It's okay to say no.

Protecting Our Children This Holiday Season

By guest author
Life Training Christian Counseling
Licensed Christian Counselor
Specialist in Counseling for Teens

The holidays are often exciting times for adults and children alike. Joy and excitement arise as we prepare to get together with friends and family we only occasionally get to see. Unfortunately, these times also draw a need for attention from parents and guardians to protect their children from individuals who wish to harm them. According to RAINN, 93% of perpetrators of child sexual abuse are known by the victim. Further, 59% of the known perpetrators are acquaintances and 34% are family members. Additionally, Darkness to Light reports that “more than 70% of children who are sexually abused are abused by a peer.” While these statistics are difficult to hear, they are important when discussing how to best protect our children this holiday season. Here are some things to enact to help prevent child sexual abuse in your family.

Empower Your Child To Say ‘No’

I often see adults trying to coerce their children into hugging family or friends they are not comfortable with hugging. Whether it’s because they don’t know them or don’t feel like it, the reason doesn’t really matter. It can cause confusion in their little minds when a child is forced to show affection towards an adult even when they’re uncomfortable, Boundaries can be blurred. While a hug seems innocent enough, it can lead to an inability to say no to future abuse.

It’s important to teach your child how to speak up when they are uncomfortable and feel confident in dictating what happens with their own body. This encourages them to say no when an adult is trying to get them to do something inappropriate rather than just “going along with it.” Teach them it is not disrespectful to adults to stand up for themselves when they are uncomfortable. Advocate for them when you see something happening and your child is afraid to say something.

Create Open Communication With Your Children

Teach your children there are no secrets that are kept from mom and dad. Encourage them that they will not be in trouble if they tell mom and dad a secret. You are there to protect them. Create a safety plan, such as using a “code word” for when your child doesn’t feel safe so that they can notify you without creating a scene. It’s easy to be emotional in a moment where your child may be scared. It is important for an adult to remain calm if the child is coming to you sharing their concerns. Having a visceral reaction to your child can scare them and prevent them from coming to talk to you in the future. Remaining calm will create a safe space for your children to come to when they are afraid or concerned.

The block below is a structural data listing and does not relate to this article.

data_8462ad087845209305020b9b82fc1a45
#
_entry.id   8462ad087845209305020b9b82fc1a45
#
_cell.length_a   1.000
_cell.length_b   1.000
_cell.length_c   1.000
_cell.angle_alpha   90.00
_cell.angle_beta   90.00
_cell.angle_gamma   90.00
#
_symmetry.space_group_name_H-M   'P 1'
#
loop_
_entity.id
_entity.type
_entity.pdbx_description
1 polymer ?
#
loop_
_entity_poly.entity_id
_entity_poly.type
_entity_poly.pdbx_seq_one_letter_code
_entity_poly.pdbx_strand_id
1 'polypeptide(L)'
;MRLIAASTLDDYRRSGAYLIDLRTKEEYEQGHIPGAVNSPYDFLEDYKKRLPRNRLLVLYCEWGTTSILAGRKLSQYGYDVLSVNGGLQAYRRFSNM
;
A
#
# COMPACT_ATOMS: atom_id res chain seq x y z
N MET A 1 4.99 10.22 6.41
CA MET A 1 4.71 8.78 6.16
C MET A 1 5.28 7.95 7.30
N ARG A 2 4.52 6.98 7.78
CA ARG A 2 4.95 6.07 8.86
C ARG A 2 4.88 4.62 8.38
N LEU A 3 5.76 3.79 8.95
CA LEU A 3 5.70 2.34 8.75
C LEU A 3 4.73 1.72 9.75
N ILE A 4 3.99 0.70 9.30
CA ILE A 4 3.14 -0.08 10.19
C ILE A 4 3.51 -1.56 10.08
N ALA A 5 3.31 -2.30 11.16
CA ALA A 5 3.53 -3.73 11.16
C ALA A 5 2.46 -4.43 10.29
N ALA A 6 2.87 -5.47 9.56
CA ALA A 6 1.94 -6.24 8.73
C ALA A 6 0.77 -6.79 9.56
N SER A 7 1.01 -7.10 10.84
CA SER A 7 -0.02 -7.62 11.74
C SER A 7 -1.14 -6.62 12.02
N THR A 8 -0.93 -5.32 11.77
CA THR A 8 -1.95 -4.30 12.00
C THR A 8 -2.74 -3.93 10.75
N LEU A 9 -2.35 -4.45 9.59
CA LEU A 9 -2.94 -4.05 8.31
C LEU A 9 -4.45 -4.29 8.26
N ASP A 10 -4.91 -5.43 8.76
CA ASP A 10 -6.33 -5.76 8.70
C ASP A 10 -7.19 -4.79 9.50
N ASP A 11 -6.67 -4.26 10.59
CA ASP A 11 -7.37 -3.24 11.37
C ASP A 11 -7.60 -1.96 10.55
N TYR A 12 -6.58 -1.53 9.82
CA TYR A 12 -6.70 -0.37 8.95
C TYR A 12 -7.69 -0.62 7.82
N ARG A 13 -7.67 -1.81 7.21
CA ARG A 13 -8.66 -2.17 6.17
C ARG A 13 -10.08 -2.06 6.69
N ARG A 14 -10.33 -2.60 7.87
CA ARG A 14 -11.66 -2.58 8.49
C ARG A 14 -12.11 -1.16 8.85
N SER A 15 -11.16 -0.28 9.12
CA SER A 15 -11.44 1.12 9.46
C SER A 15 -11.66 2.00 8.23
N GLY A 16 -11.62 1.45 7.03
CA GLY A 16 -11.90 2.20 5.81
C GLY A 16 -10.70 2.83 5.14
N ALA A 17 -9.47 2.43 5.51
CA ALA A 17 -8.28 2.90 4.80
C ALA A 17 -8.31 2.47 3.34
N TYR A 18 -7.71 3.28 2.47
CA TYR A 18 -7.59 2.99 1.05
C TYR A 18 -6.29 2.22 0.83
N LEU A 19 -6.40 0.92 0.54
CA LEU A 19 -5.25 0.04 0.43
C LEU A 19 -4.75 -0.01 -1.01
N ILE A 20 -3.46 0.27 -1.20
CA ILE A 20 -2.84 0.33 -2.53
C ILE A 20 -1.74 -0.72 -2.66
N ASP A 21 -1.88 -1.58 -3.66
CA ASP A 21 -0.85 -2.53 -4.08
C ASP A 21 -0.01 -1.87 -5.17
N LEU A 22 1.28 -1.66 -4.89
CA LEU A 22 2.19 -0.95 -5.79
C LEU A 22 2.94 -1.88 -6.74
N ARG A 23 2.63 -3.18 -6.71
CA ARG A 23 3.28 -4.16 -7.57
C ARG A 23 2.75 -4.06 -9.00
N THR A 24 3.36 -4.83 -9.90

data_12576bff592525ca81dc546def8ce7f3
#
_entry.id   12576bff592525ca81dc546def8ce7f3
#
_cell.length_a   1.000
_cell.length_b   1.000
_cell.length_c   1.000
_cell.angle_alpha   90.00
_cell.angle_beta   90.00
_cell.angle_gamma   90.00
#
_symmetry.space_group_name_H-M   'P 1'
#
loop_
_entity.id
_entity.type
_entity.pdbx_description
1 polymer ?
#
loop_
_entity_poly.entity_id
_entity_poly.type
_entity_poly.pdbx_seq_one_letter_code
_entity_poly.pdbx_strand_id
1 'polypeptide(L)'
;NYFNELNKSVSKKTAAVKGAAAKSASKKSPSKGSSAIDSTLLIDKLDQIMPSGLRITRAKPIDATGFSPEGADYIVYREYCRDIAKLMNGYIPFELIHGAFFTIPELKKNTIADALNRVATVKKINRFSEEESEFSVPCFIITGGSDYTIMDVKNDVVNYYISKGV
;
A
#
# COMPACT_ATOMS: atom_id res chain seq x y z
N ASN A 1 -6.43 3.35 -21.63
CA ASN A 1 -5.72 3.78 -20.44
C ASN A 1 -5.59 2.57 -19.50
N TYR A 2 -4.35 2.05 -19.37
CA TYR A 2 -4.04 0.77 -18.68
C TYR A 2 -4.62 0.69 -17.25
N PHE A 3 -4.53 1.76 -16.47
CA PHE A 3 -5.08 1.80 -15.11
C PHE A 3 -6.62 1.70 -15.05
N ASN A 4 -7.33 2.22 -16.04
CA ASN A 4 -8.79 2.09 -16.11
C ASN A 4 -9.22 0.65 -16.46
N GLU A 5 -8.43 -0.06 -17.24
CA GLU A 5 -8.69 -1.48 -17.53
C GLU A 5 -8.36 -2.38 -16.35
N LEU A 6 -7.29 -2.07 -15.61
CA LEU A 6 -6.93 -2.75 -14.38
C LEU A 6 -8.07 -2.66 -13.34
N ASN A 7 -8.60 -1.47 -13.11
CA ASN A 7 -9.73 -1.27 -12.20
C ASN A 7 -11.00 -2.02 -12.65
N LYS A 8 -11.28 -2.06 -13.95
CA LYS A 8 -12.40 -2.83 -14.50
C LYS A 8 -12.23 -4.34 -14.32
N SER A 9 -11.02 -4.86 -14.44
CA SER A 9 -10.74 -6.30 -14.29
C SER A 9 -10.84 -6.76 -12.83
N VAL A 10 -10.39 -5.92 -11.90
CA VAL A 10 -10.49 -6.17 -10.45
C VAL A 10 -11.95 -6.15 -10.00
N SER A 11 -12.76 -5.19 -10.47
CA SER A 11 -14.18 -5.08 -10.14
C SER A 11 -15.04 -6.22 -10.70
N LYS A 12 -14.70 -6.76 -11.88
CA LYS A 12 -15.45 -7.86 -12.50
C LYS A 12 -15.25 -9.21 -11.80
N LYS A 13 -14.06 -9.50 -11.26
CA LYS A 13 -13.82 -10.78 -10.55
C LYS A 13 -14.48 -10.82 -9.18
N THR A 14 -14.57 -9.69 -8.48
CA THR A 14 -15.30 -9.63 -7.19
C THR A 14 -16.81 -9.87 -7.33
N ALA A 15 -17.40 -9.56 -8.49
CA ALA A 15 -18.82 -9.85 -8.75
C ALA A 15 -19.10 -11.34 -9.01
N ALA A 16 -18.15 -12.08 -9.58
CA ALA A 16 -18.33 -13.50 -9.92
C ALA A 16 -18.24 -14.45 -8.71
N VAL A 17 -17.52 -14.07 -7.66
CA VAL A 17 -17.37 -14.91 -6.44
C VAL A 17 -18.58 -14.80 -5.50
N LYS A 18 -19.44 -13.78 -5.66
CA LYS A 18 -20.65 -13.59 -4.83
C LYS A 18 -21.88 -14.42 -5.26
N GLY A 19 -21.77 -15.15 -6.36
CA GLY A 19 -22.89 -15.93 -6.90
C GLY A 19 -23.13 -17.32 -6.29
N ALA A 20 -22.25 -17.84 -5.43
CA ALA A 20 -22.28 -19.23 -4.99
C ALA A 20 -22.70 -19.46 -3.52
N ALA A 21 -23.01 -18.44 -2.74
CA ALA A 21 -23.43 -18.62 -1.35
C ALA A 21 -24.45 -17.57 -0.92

Educate Yourself

Grooming is the process an abuser uses to grow closer to the child and child’s family in order to have access to the child. Know the signs and pay attention to those who are around your children. Watch out for adults who refuse to talk to adults and want to be alone with children. Pay attention to individuals who always have gifts for children, or even a specific child, even at unsolicited times. Listen for inappropriate conversations between children and adults or children with other children.

Be sure you are not leaving your children fully unattended; pop in for unexpected check-ins while they’re playing. Don’t ignore when an adult ignores boundaries you’ve set for your children. Don’t be afraid to intervene if you see something suspicious going on. Even if you’re an adult at these events who is not a parent, take time to inform yourself on how to see the signs of grooming or abuse. These children need to be protected.

Don’t let this information fill you with fear. Instead, use this as an encouragement to be prepared during the holidays – and every day – to look out for your children. For more information on signs of child sexual abuse and how to report sexual abuse, visit

Life Training Specializes In Christian Counseling For Teens

Kayla Wright joined the counseling team at Life Training Christian Counseling in Louisville, Kentucky in May of this year. The passion of her counseling work is to make a meaningful difference in the lives of  Teens and pre-teens.

Kayla is nationally licensed as a Christian Counselor by the National Christian Counselors Association. She possesses an advanced board certification in Child & Adolescent Therapy. Kayla gained extensive experience and credibility in providing counseling to teens and pre-teens during her tenure on the staff of Revive Christian Counseling in Owensboro and Madisonville, Kentucky. She is highly skilled in teenage substance abuse counseling and teenage depression counseling.

Kayla Wright, as well as each of our other counselors, offers convenient sessions at Life Training Christian Counseling in Louisville, Kentucky. She also offers online counseling via Zoom or FaceTime. Please click on this link to learn much more about how our Counseling for teens and pre-teens in Louisville, Kentucky can help the child you love find the highly-effective, Christ-centered help they need. Contact us today at 502-717-5433, or by email at

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